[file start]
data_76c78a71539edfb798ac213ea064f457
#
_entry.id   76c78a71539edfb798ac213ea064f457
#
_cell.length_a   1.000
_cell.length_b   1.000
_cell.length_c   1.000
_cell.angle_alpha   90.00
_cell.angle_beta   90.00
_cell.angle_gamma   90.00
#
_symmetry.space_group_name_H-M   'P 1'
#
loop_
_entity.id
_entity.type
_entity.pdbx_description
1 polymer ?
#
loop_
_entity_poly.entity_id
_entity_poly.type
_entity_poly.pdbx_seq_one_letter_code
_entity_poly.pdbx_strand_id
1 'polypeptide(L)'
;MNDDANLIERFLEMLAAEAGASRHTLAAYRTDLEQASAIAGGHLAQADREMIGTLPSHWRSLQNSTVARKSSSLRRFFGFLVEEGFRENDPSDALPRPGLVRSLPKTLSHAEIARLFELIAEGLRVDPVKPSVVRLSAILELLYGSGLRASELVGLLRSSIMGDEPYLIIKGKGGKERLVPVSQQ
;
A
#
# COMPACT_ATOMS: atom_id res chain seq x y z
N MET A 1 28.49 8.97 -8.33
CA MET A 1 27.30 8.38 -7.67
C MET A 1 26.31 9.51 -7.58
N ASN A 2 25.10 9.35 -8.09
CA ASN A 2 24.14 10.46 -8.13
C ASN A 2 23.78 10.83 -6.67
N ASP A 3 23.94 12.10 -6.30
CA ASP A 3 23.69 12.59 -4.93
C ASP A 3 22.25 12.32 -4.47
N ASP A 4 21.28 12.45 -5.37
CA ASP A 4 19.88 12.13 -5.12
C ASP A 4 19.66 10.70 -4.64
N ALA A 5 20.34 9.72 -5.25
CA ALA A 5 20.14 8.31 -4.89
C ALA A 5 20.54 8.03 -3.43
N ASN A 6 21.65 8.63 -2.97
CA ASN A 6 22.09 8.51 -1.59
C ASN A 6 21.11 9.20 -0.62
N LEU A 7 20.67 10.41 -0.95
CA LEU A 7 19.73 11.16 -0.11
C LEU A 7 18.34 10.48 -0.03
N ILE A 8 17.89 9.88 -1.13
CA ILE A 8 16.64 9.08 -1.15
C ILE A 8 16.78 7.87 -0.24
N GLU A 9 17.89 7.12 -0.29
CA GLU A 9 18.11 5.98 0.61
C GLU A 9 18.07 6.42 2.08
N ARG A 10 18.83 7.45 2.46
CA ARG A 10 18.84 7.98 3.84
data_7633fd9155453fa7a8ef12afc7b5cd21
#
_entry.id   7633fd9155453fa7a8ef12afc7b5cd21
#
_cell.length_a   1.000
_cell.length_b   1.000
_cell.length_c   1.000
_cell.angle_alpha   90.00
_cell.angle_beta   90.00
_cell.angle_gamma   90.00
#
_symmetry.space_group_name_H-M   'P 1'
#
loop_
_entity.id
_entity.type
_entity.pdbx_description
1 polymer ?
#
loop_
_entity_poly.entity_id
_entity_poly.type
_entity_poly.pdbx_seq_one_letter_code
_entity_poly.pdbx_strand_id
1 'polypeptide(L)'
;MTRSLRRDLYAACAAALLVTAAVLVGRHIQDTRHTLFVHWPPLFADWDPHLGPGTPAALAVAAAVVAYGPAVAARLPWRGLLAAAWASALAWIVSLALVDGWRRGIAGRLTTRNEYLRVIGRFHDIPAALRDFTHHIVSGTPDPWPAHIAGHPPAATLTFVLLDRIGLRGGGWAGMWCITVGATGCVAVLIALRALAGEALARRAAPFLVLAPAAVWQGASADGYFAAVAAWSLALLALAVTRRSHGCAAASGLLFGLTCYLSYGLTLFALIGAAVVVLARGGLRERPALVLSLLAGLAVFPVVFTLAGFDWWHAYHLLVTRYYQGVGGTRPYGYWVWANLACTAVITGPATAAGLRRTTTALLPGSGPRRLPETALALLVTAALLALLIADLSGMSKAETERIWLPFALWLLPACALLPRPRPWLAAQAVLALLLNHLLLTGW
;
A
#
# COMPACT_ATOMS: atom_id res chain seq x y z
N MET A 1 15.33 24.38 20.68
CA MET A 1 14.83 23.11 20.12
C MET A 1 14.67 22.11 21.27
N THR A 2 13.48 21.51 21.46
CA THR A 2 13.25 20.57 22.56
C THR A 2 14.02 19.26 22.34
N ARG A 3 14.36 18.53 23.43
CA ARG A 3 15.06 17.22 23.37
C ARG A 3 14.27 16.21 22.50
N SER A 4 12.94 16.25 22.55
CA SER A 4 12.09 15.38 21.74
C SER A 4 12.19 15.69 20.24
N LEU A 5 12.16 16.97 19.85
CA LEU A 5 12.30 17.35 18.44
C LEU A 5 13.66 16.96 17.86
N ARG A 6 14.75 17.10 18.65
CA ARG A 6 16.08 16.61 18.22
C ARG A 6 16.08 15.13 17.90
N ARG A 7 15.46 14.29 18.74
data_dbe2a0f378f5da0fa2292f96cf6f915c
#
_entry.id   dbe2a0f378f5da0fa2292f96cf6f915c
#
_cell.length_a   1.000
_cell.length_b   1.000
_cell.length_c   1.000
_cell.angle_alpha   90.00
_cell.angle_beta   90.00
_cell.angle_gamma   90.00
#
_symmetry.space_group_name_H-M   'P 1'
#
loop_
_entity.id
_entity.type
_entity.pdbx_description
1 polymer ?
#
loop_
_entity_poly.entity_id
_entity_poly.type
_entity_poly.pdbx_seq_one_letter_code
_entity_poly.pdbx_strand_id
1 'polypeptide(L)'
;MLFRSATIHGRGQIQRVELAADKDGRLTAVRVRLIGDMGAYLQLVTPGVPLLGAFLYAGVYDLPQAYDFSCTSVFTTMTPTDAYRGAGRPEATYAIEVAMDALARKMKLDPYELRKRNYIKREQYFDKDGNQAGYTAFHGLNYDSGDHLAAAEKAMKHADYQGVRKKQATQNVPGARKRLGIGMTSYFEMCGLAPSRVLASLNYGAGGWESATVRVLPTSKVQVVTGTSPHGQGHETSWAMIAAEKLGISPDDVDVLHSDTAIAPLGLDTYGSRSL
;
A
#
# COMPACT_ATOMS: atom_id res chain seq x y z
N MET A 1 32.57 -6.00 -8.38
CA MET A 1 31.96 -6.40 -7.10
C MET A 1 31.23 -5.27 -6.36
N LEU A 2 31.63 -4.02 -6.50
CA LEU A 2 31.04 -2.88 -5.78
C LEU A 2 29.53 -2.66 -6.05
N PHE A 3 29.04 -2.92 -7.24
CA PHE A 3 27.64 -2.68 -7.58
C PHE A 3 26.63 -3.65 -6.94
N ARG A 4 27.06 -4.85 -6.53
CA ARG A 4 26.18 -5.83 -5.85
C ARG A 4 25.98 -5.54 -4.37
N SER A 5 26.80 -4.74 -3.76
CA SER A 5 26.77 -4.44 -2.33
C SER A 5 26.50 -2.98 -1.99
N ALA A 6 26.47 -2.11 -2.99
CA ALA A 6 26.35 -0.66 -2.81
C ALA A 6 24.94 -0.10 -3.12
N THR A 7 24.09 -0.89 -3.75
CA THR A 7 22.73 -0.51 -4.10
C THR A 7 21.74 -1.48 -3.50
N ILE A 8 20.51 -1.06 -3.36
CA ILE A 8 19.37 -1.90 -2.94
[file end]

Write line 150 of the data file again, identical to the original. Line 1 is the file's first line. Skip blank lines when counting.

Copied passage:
C ARG A 4 25.98 -5.54 -4.37